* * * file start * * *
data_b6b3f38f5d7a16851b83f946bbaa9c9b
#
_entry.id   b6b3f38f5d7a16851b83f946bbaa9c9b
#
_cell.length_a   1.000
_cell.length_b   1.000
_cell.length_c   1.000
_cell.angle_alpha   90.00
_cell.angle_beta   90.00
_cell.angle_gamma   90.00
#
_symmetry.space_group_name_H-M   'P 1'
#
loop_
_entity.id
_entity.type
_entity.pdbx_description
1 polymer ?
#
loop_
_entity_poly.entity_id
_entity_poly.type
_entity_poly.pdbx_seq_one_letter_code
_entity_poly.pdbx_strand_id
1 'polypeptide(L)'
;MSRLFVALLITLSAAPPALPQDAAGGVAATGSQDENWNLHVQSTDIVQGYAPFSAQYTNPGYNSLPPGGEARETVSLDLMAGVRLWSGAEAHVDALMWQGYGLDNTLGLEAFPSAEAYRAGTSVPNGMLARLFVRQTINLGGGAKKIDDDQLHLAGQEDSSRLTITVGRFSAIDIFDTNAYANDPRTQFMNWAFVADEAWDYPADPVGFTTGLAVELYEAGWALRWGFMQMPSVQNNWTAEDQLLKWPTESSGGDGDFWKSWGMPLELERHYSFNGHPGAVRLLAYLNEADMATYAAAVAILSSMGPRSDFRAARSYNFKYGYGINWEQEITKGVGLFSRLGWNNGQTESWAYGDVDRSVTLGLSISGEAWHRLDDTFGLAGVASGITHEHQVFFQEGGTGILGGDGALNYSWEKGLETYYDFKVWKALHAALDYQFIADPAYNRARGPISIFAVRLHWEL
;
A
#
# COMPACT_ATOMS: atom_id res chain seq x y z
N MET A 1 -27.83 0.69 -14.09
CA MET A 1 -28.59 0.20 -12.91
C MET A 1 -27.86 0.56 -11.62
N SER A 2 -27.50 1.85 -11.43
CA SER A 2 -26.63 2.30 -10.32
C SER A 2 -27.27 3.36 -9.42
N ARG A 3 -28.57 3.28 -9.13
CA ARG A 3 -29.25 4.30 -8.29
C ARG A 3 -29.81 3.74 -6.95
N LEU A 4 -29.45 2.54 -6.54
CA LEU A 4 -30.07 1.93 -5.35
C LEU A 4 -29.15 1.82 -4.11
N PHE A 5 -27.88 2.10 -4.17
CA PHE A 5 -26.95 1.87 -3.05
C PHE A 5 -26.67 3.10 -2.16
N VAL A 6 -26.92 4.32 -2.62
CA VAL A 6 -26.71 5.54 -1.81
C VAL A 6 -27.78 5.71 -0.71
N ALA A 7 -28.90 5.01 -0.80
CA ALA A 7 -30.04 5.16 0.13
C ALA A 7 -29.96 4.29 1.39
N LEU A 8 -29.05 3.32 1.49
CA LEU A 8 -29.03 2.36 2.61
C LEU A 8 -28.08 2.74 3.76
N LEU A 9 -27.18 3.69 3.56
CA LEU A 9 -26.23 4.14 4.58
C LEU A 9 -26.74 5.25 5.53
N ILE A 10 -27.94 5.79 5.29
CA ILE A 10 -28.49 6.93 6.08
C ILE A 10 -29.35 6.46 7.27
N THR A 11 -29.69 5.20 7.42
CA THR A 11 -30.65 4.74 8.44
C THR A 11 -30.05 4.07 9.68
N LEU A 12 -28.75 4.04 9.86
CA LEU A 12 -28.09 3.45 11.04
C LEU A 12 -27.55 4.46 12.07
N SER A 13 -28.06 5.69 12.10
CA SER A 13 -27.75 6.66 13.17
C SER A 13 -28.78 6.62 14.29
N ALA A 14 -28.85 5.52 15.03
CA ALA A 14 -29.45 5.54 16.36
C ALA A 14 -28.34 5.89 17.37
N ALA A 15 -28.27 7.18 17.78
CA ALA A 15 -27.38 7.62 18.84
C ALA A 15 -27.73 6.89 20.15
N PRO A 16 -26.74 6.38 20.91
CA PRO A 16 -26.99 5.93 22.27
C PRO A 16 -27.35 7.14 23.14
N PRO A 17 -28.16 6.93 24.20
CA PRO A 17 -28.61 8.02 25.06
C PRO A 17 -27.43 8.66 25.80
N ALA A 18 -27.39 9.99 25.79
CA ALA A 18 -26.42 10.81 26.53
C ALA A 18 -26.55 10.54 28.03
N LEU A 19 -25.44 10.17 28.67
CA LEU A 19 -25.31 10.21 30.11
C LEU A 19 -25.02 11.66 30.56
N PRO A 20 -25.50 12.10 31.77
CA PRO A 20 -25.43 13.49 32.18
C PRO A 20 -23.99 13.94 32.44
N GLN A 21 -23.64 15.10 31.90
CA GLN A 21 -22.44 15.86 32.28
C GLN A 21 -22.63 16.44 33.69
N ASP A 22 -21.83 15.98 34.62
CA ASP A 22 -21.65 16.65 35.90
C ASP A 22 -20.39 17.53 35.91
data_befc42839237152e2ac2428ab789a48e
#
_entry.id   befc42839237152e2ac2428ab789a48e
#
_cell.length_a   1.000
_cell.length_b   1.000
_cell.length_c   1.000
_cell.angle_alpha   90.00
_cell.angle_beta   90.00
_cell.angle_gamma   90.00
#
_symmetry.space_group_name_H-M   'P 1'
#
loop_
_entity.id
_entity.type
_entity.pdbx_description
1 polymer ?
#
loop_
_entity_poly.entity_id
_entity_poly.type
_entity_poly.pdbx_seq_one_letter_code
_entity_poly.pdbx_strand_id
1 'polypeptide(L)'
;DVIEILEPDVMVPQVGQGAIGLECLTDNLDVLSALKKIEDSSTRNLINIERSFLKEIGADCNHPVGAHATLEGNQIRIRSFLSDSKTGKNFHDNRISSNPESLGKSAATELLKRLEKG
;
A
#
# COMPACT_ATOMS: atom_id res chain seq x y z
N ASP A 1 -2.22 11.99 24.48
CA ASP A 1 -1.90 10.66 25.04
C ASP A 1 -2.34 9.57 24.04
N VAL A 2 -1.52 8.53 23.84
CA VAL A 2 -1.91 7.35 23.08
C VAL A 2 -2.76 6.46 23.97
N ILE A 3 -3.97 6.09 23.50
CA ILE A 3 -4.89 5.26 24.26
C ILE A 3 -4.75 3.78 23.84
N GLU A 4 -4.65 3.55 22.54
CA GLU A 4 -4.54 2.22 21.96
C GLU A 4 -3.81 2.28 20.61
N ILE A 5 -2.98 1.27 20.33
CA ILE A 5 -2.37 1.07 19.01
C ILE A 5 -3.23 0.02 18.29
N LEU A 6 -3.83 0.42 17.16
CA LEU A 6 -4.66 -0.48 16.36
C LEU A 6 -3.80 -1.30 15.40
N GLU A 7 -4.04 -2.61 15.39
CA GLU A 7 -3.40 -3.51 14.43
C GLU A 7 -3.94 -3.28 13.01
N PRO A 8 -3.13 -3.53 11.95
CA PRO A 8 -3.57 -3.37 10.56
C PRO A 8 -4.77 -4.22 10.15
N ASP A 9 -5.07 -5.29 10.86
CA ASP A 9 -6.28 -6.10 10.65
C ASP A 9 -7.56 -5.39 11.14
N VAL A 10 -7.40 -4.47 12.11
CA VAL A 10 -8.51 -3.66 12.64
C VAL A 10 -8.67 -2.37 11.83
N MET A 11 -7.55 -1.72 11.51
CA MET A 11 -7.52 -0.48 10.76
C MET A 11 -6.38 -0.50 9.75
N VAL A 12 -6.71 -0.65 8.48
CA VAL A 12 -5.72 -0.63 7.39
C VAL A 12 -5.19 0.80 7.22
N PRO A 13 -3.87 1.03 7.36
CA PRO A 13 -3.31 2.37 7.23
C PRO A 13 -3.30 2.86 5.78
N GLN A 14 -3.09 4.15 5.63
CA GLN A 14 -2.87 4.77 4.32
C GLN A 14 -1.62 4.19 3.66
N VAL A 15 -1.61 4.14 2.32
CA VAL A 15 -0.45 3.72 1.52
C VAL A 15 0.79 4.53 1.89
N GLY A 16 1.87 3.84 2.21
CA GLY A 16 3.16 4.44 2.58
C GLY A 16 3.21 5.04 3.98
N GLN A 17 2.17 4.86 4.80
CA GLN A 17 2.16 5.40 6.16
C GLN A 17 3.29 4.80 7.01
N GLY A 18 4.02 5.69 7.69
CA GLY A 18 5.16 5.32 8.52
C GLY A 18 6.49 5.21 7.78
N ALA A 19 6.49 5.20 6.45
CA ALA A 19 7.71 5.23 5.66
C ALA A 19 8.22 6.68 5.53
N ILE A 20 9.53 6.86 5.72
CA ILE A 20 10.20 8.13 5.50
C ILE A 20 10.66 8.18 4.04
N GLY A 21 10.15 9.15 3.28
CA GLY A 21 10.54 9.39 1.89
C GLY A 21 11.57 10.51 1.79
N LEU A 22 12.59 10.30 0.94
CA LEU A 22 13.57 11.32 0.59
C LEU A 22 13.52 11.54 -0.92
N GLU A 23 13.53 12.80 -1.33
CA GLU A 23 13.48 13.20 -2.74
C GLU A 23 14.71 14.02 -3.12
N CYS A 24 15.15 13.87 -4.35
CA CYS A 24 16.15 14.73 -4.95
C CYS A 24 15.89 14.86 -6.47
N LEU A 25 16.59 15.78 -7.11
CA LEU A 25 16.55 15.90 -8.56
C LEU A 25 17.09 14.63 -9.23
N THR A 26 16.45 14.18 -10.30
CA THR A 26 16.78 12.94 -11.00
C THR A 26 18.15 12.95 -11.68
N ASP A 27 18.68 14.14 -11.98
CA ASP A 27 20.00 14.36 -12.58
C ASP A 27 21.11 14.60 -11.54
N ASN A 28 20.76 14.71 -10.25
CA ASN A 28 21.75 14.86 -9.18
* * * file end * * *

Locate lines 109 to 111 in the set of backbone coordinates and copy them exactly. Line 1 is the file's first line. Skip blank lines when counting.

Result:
#
loop_
_entity.id